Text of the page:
An Introduction to Volatility Analysis tool

Updated on October 13, 2023

When planning for his day trading activities, a trader often has little or no idea about the trading style that he would employ during the day. He often decides to start with no bias toward the short or the long sides.

Despite his belief in a systematic approach, he is most likely not using a trading strategy and many of his trading decisions are based on his interpretation of chart patterns, as well as what he considers to be the optimal entry and exit strategy. Support and resistance levels may be used to trigger this process. The trader may not even take time into consideration other than the time period of the chart that he chooses to follow.

The trader takes an almost fearless attitude to day-trading the market, believing that by following the market’s lead and interpreting the order flow, he will be successful. He may have some success early in the session, but then he starts to have some difficulties. He will then be compelled to become more analytical in his approach after suffering a string of losses.

The trouble is that he doesn’t know what he’s looking for and his dependence on “going with the flow” of the trade has prevented him from recognizing market patterns. The predicted movement per day or intraday, as well as the time of day are just some of the factors that he may have missed.

Autochartist offers an analytical tool for traders that shows insights into the relative movements of the Forex, Futures, Index CFD, and Shares markets aside from the chart patterns and quality indicators that the platform generates.

This data can be a useful tool for traders when evaluating the reward/risk of a particular chart pattern because it provides information on possible price forecasts, risk factors, and time-related patterns.

The Autochartist Volatility Analysis tool is an analytical instrument that provides information to Forex traders such as the average pip movement over specific time frames, the potential up or down momentum based on history, the maximum expected price movements (statistical highs and lows) across different time frames, and the expected price movements over weekday and hourly time frames.

For a trader, the average movement over specific time periods is a vital information as it eliminates the guesswork in determining where a market will go and whether or not upside and downside targets are reasonable. A trader can use empirical data to create stop loss or profit targets instead of attempting to calculate profit targets and stop losses manually while deciding which trade position to enter. This removes the randomness of such a choice.

The financial markets have a tendency to be more aggressive at various times of the day, unless it is a news or event-driven day. The openings and closings of various financial instruments tend to be the most active time periods. The key determinants of price action, volatility and volume, usually exert the most impact over those two time periods.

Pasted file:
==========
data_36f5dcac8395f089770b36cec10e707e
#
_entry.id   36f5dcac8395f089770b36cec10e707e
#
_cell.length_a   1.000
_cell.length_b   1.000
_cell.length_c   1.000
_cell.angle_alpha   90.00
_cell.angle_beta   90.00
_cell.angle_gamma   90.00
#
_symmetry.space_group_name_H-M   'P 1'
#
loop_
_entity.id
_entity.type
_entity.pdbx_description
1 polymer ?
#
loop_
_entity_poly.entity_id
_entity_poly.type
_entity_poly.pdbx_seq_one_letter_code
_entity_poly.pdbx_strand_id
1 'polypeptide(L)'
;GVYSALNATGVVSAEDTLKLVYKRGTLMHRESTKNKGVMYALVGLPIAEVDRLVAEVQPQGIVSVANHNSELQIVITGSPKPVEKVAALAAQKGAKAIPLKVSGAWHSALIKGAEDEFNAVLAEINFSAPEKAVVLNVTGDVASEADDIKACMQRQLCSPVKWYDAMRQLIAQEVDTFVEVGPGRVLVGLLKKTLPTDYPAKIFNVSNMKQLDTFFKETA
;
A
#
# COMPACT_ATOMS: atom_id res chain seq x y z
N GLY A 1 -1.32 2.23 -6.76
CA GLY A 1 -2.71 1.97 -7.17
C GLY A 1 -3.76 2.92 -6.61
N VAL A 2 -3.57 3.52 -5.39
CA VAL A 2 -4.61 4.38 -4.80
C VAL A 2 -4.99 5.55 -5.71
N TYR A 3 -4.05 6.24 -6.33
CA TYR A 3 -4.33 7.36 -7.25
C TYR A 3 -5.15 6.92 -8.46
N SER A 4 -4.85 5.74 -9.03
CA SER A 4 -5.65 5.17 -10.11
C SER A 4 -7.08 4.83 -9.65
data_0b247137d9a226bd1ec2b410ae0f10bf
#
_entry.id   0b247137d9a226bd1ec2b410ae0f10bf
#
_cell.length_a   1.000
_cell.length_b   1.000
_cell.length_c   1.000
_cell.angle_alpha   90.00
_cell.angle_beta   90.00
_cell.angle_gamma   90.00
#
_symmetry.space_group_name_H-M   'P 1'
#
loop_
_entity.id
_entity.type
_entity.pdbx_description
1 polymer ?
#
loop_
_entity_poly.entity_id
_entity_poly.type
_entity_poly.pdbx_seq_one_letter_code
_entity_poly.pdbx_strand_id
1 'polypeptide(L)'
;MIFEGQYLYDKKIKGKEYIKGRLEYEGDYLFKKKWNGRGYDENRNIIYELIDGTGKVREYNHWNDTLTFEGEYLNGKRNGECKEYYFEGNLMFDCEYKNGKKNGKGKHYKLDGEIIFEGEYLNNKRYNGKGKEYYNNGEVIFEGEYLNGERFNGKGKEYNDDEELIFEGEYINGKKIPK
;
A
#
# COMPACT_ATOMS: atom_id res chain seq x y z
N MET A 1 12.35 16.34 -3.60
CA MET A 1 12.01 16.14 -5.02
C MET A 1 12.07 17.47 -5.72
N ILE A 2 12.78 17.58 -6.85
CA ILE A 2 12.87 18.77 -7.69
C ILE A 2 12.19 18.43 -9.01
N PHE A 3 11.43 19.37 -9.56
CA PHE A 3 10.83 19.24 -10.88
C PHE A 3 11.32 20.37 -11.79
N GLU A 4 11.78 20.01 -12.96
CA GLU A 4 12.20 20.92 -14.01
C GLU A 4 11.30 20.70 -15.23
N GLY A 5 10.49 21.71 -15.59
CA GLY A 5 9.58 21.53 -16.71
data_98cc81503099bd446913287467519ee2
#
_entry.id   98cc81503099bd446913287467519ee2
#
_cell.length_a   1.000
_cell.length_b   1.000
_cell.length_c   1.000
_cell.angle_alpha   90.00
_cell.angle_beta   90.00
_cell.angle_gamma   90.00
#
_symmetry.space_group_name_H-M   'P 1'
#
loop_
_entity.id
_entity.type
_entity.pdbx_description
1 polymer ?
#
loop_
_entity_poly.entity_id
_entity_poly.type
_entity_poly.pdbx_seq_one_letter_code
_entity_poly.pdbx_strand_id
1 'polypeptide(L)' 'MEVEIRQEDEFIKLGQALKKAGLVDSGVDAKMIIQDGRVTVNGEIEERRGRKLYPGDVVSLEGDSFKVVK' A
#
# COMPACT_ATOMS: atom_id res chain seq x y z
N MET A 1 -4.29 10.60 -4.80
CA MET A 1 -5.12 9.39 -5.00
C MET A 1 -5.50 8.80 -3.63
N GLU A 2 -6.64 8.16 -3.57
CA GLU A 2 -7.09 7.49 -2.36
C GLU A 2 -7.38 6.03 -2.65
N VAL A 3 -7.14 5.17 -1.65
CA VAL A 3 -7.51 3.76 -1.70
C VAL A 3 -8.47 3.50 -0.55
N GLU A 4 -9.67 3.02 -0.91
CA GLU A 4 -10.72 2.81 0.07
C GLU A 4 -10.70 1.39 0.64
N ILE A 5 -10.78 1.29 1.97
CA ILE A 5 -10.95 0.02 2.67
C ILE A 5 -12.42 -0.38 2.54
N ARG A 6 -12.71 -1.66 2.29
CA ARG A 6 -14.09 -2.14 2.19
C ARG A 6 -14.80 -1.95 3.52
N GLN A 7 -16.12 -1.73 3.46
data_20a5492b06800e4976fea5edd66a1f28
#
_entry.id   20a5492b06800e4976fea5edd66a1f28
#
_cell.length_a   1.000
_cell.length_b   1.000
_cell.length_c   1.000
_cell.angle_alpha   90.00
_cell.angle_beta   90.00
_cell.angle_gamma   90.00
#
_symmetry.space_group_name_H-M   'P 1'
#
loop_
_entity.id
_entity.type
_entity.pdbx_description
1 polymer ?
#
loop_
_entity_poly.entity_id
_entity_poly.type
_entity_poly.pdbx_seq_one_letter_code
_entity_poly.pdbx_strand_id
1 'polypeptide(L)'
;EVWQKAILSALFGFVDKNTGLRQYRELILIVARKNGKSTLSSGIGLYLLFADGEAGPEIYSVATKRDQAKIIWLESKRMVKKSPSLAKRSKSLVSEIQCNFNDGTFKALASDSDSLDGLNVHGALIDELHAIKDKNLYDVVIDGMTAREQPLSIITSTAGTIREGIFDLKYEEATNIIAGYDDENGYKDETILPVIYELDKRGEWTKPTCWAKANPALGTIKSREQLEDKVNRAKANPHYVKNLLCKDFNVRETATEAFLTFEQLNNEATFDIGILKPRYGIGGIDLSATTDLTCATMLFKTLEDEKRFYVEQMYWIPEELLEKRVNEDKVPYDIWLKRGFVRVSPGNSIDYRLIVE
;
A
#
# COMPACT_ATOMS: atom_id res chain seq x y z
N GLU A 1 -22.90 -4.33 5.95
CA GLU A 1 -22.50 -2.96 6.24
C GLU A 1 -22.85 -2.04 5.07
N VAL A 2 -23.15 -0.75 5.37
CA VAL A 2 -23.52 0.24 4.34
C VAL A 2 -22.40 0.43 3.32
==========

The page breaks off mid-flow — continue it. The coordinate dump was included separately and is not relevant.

Because the financial markets are open 24 hours a day, these opens and closures happen at different times throughout the day, allowing the trader plenty of opportunities to profit from the extreme volatility. However, there are also certain periods during the day when the markets just trade flat. When there is no one there to trade it, even the best chart pattern setup can fail.

Autochartist’s Volatility Analysis feature, which is based on a six-month average of hourly price ranges, provides traders with information on the time periods when specific markets are more active. This makes locating trade alerts and understanding why markets consolidate easier. Users will be able to use this data to determine which markets are beginning to consolidate and which markets are about to emerge from consolidation. This knowledge could give you a leg up when it comes to identifying chart patterns that indicate a breakout move is on the way.

With the Volatility Analysis tool, traders can get a better idea of what the market is capable of on any particular day, making it useful — when combined with an economic calendar — to users in taking note of major economic events that are coming up.

The tool calculates the high-to-low range during a 24-hour period, with the average movement for that day marked within a range.

Of course, whether or not you use the Volatility Analysis tools in your trading strategy is a personal choice, but if you answer yes to any of the following questions, you should probably use the data as a guideline:

  1. Do you find yourself unable to hold on to trades until your strategy stops you out?
  2. Do you ever get stopped out just as your deal is about to go in your favor?
  3. Do you frequently trade in the hopes that the market would swiftly swing in your favor?

If you responded yes to any of these questions, then Volatility Analysis is something you should try to work with.

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